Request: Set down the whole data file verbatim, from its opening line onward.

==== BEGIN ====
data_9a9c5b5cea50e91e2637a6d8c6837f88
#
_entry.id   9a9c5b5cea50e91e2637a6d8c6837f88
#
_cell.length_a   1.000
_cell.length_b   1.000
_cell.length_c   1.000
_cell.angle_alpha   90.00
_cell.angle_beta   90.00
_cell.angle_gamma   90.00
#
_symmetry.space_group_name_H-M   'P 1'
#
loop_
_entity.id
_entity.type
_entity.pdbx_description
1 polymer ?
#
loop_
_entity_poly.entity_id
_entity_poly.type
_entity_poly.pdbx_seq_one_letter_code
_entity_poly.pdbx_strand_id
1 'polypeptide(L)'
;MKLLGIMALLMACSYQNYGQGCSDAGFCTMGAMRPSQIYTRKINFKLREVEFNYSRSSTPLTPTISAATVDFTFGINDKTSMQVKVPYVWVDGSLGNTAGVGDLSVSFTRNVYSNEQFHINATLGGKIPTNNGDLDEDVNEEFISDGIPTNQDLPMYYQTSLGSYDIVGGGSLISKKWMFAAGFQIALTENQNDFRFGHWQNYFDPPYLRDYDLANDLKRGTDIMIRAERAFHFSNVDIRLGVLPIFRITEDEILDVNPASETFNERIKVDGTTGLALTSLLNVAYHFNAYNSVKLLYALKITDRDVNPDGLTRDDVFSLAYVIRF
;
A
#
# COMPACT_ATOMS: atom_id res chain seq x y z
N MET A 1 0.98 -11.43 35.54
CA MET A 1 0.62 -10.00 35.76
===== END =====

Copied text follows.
data_9a9c5b5cea50e91e2637a6d8c6837f88
#
_entry.id   9a9c5b5cea50e91e2637a6d8c6837f88
#
_cell.length_a   1.000
_cell.length_b   1.000
_cell.length_c   1.000
_cell.angle_alpha   90.00
_cell.angle_beta   90.00
_cell.angle_gamma   90.00
#
_symmetry.space_group_name_H-M   'P 1'
#
loop_
_entity.id
_entity.type
_entity.pdbx_description
1 polymer ?
#
loop_
_entity_poly.entity_id
_entity_poly.type
_entity_poly.pdbx_seq_one_letter_code
_entity_poly.pdbx_strand_id
1 'polypeptide(L)'
;MKLLGIMALLMACSYQNYGQGCSDAGFCTMGAMRPSQIYTRKINFKLREVEFNYSRSSTPLTPTISAATVDFTFGINDKTSMQVKVPYVWVDGSLGNTAGVGDLSVSFTRNVYSNEQFHINATLGGKIPTNNGDLDEDVNEEFISDGIPTNQDLPMYYQTSLGSYDIVGGGSLISKKWMFAAGFQIALTENQNDFRFGHWQNYFDPPYLRDYDLANDLKRGTDIMIRAERAFHFSNVDIRLGVLPIFRITEDEILDVNPASETFNERIKVDGTTGLALTSLLNVAYHFNAYNSVKLLYALKITDRDVNPDGLTRDDVFSLAYVIRF
;
A
#
# COMPACT_ATOMS: atom_id res chain seq x y z
N MET A 1 0.98 -11.43 35.54
CA MET A 1 0.62 -10.00 35.76